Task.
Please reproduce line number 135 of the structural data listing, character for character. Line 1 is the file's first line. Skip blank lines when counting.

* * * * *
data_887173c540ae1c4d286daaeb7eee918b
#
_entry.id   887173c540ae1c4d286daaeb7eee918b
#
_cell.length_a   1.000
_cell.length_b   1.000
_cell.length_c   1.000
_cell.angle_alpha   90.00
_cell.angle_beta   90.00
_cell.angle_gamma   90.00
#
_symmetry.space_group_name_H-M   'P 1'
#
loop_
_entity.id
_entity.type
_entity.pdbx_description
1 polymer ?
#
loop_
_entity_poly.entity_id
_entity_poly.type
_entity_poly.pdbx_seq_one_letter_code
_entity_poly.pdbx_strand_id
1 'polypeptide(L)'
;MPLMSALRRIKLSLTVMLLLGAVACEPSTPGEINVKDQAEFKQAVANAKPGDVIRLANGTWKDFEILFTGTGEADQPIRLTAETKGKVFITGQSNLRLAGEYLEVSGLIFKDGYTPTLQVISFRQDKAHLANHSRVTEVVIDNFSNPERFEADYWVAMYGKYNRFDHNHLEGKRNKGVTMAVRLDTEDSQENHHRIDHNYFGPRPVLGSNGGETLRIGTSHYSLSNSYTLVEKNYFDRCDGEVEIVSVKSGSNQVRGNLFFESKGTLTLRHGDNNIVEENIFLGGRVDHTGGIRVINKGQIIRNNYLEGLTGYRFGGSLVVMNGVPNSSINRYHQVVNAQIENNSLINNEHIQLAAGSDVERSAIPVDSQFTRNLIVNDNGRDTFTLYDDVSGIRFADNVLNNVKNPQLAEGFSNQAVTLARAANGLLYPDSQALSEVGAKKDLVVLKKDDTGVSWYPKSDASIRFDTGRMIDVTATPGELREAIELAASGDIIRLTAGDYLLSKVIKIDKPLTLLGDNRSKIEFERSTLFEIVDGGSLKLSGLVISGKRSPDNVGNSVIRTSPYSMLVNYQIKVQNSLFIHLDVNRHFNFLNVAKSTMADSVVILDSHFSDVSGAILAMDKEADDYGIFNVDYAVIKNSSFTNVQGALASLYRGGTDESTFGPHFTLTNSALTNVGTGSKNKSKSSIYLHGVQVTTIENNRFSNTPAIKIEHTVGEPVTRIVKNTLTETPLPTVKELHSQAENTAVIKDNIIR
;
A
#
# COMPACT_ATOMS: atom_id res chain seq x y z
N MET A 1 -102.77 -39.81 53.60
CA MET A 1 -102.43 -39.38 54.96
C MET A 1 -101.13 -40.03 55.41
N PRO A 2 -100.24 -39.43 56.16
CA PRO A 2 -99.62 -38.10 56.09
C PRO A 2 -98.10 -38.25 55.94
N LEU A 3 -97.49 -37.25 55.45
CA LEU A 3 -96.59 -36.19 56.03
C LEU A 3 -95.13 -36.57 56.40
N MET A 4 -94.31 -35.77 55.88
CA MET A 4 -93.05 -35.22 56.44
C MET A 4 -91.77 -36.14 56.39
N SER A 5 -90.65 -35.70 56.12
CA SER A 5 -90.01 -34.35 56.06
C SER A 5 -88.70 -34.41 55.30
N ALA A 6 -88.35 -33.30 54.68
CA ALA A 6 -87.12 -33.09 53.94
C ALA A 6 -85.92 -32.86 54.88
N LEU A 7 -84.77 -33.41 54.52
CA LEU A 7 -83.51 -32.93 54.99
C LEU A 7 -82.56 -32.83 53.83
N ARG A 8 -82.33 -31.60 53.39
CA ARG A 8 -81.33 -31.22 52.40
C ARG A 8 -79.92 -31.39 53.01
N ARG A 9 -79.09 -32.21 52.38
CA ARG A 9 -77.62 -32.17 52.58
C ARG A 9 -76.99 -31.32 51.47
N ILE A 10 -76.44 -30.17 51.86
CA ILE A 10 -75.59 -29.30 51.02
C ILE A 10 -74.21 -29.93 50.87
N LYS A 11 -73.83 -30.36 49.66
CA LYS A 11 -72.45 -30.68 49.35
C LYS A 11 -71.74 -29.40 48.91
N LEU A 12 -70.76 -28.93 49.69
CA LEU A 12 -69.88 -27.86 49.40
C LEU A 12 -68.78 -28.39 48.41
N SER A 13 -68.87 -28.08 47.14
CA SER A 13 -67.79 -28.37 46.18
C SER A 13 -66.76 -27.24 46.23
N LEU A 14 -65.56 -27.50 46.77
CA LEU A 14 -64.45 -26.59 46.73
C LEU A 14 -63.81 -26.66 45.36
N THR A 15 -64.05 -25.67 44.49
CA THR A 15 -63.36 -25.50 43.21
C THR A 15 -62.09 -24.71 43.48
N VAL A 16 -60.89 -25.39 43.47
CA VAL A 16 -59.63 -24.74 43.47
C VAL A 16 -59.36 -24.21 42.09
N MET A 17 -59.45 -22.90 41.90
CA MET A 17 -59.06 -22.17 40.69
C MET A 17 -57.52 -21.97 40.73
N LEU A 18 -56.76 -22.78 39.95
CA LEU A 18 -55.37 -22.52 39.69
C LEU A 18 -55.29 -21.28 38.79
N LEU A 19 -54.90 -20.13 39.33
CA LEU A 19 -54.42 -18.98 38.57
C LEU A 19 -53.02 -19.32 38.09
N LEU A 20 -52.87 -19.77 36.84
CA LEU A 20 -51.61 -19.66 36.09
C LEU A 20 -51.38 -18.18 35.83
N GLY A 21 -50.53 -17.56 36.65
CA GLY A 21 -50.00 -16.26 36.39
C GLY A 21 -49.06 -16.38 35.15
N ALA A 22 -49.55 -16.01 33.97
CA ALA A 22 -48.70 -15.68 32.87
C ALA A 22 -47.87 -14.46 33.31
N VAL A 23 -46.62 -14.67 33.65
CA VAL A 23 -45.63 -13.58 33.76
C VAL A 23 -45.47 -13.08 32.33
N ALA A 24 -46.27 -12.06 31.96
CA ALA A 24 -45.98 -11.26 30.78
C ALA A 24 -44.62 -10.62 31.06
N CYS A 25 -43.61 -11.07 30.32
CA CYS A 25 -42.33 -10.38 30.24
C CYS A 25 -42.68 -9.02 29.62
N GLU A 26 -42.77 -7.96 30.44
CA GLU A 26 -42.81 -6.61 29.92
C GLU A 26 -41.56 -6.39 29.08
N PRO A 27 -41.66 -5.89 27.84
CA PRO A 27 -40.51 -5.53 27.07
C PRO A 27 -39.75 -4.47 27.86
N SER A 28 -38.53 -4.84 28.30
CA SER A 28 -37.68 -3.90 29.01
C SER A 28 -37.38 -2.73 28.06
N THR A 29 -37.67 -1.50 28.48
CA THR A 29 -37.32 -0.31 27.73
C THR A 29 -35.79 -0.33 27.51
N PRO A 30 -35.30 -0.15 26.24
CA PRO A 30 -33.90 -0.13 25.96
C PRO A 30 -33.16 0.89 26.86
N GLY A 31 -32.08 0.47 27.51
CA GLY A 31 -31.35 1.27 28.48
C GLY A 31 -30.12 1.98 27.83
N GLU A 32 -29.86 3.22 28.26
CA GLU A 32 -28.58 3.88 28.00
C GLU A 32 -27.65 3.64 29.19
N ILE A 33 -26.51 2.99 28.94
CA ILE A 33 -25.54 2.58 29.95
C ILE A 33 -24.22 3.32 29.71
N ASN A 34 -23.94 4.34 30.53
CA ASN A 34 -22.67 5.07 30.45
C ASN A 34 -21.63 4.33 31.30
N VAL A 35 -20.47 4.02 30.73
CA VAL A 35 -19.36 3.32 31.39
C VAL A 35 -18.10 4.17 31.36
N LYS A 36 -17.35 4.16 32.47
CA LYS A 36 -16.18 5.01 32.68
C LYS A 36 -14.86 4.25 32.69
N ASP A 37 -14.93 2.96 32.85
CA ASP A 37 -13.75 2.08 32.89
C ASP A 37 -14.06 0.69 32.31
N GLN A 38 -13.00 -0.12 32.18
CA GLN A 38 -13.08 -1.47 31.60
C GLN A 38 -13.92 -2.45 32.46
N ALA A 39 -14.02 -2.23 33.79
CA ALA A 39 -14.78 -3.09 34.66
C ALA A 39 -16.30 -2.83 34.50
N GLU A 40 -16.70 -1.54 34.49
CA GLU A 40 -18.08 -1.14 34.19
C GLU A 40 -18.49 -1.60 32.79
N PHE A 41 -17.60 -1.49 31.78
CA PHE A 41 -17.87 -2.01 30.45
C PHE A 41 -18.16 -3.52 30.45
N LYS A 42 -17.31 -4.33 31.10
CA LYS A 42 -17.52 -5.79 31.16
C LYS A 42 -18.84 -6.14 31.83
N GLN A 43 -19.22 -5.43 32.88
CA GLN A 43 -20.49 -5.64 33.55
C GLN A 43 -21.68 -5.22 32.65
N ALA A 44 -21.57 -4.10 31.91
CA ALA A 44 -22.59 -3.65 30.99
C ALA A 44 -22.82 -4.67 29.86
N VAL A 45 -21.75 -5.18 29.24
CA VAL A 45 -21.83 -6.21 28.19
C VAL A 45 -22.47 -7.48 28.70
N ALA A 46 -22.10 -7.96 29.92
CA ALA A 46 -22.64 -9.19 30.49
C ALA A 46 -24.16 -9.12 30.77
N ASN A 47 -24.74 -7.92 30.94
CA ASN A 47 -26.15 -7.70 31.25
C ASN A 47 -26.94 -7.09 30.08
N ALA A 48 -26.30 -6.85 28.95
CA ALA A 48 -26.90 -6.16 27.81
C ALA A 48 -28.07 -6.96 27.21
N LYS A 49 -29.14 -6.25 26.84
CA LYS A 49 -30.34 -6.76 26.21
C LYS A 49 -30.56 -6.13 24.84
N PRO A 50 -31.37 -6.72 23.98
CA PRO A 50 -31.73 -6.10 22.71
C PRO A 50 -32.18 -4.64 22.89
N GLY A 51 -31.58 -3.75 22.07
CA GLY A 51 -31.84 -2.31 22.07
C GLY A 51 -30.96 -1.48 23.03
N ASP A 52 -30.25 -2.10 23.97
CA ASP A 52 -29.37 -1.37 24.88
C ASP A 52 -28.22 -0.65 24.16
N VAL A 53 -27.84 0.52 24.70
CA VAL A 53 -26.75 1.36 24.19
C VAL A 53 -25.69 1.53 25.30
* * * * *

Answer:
C VAL A 35 -18.10 4.17 31.36